Tsukuru Izakaya – Numazu

3 07 2011

Tsukuru Izakaya – Numazu  North Side

Just as the tendrils ofNumazu’s back alleys release themselves into built up suburbia, there are small oases of restaurants designed to feed the locals houses and apartments. In one little area on the North side ofNumazu, a little beyond two major supermarkets, Coop and Maxvalue, lies a small string of such restaurants.

Lately, my wife and I have been taking this route home from our regular Tuesday afternoon grocery shop. Each time we pass this area we declare, in the perfect cliché of a long serving married couple, that we “really should try one of these places out one of these days.”

Investigating these types of places can sometimes fill you with trepidation. You just don’t know if you are going to enter some territorial hotspot. Will you be met with the cold hate filled stares of regulars, as you are about to park your derriere on the recently deceased Granny Suzuki’s chair, while the waiter triggers the panic button under the counter calling for a horde of samuri obaasans to decent upon you and tear you to threads with their devilishly sharp elbows?* Alternatively you could be welcomed in with a warm smile and greeted with an excellent meal. You just never know.
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Fortunately this time it was the latter. As my wife and I entered one of the restaurants in this little food oasis called Tsukuru 巣くる or, as a waitress explained, Create. This little classic style izakaya with a quirky striped white pebble and black timber walkway was an excellent choice. There are only four seating areas two tables on the side wall and a traditional style raised sublevel with recesses under the tables to plonk your feet.
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We had arrived early so we took our orders from the chef and settled down to a couple of beers. While we were waiting for our meals two waitresses arrived and prepared themselves for their evening.

First to come out was a prawn and cheese spring roll halved and placed on a bed of lettuce. This was delivered by an impressive young woman who had eyelashes that were no doubt designed to provide shade from the summer heat for her and a small tribe of pygmies clinging to her lower boughs. The spring rolls were light and crispy with a delicate minced prawn aftertaste mixed with the mild cheese.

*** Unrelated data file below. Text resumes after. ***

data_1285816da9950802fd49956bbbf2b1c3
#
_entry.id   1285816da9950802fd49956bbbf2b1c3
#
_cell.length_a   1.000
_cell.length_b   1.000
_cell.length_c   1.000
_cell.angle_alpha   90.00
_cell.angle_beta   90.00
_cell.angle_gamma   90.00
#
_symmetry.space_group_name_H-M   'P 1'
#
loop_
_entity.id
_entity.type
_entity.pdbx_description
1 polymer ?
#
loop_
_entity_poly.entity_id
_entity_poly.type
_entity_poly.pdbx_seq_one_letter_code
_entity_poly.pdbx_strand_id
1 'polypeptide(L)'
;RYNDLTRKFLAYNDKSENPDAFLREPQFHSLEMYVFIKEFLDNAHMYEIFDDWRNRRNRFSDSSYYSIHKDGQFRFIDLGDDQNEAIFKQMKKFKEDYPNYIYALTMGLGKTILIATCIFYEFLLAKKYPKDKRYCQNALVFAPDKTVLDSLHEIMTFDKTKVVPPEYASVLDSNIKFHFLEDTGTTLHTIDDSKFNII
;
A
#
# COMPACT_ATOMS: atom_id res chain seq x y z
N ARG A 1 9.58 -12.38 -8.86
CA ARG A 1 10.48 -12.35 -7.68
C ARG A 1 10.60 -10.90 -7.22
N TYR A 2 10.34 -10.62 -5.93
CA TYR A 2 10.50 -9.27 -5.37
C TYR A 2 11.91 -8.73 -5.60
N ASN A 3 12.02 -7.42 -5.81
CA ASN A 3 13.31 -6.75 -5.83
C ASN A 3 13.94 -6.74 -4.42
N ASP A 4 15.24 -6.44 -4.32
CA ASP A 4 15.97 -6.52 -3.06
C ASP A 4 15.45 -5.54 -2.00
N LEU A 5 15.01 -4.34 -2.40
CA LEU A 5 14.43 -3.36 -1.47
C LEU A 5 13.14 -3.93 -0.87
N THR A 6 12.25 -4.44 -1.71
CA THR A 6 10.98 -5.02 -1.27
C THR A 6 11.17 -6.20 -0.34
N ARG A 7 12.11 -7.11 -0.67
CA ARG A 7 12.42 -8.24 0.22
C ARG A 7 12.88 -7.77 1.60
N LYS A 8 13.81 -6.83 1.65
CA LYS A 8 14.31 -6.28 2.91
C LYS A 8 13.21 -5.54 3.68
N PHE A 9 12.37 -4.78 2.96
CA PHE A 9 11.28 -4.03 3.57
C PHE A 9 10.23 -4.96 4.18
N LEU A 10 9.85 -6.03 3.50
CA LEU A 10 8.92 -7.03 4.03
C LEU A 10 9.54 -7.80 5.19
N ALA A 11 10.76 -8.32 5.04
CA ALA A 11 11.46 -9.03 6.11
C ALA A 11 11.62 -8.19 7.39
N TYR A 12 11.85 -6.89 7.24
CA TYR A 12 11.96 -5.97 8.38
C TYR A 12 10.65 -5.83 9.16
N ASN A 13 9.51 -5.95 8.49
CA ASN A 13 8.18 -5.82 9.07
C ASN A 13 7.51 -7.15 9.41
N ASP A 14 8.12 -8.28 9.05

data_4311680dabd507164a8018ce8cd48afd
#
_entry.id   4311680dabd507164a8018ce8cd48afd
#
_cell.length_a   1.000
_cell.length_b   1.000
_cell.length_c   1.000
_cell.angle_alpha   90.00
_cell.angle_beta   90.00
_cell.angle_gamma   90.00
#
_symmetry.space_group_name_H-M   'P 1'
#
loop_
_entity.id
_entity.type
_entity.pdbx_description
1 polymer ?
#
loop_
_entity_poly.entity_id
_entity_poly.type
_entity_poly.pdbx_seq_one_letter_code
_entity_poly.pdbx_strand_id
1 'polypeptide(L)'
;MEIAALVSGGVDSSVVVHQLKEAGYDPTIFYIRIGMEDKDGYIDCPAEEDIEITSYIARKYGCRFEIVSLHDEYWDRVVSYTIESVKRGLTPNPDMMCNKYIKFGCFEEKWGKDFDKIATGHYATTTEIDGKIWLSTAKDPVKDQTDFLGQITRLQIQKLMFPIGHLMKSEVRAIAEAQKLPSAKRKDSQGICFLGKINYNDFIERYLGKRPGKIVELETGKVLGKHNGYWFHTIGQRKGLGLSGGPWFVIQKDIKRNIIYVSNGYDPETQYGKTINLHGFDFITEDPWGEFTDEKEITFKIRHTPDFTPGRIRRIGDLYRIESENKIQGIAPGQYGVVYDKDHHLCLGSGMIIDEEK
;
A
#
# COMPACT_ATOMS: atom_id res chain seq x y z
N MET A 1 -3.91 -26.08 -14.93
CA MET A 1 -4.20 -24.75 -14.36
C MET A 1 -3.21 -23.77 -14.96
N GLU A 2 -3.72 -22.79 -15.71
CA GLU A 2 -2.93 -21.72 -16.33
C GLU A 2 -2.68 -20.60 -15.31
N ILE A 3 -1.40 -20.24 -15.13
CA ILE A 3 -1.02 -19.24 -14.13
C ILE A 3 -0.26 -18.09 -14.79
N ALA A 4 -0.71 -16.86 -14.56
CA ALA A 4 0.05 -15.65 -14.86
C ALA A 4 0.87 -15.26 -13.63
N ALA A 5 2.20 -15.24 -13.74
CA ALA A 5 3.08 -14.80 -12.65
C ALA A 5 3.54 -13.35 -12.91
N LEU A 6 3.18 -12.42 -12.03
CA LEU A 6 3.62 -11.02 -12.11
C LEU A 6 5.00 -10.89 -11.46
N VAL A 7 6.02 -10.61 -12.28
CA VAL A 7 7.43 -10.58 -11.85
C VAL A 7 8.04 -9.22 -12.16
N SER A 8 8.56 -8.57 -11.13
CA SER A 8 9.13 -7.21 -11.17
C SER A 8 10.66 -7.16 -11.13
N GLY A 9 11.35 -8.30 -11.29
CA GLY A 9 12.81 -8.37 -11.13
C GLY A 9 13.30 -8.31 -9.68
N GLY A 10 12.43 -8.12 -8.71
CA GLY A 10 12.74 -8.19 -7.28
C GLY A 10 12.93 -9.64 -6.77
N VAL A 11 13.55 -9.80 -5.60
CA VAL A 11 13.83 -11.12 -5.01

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Another round of spring rolls ensued. This time they were a cold salad spring roll filled with salad herbs and thin slices of ham and drizzled with some sweet chili sauce. This was a refreshing cleanse from the deep fried treat we devoured earlier.
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Next came an exceptional dish of splayed avocado topped with slivers of smoked salmon and finished will small dollops of cream cheese. This unctuous treat lay in a bed of mild vinegar and soy. The unusually soft texture of the salmon and avocado was surprising to my palate but nevertheless enjoyable.

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Just like any red blooded man, I have an uncontrollable urge to order fried chicken when ever I see it on the menu (I also make myself a mountain of fried chicken to gorge upon when ever my wife is out on the town with her friends, so I can release the true animal within; sitting on my haunches and rendering flesh from bone with my gnashing teeth as globules of grease drip upon the massacred remnants of chicken bone strewn below…but that story is for another time). Tsukuru’s fried chicken was very good. It was extremely well spiced to the point of competing with the ‘Colonel’ but a little over cooked in the centre leaving the meat a little stringy.
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To finish off our little feast my wife and I shared a bacon and mushroom spaghetti carbonara that proved to be a deliciously good filler.
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IzakayaTsukuru was the perfect end to a busy day. Its staff were eager and attentive and, it seemed, very happy to see foreigners so far out into the suburbs ofNumazu.

* This is an increasingly all too common occurrence in Japan  and heralds the coming of the New World Order run by supprisingly sprightly obaasans. For more Conspiracies on this check out this post. 

Style: Independent Izakaya.

English Menu: No sorry Japanese.

Picture Menu: Some pictures

Phone: (055) 925-9330

 Hours: 17:30~3:00hrs

Price: Dishes average around 650yen Izakaya Stlye.

Directions: Numazu North Side north of Coop just before Route 1





Sakanya – Numazu さかんや

17 06 2011

Sakanya – Numazu

Sometimes it is an absolute pleasure to be shamefully wrong. In a recent article,  I accused a friend of having a terrible sense of direction and as such I shrugged off his directions and took my wife and another friend on a wild goose chase around town trying to find a pizza place.

I did find a pizza place; Pizzeria El Palio.

It was exceptional.

It was also the wrong pizza place.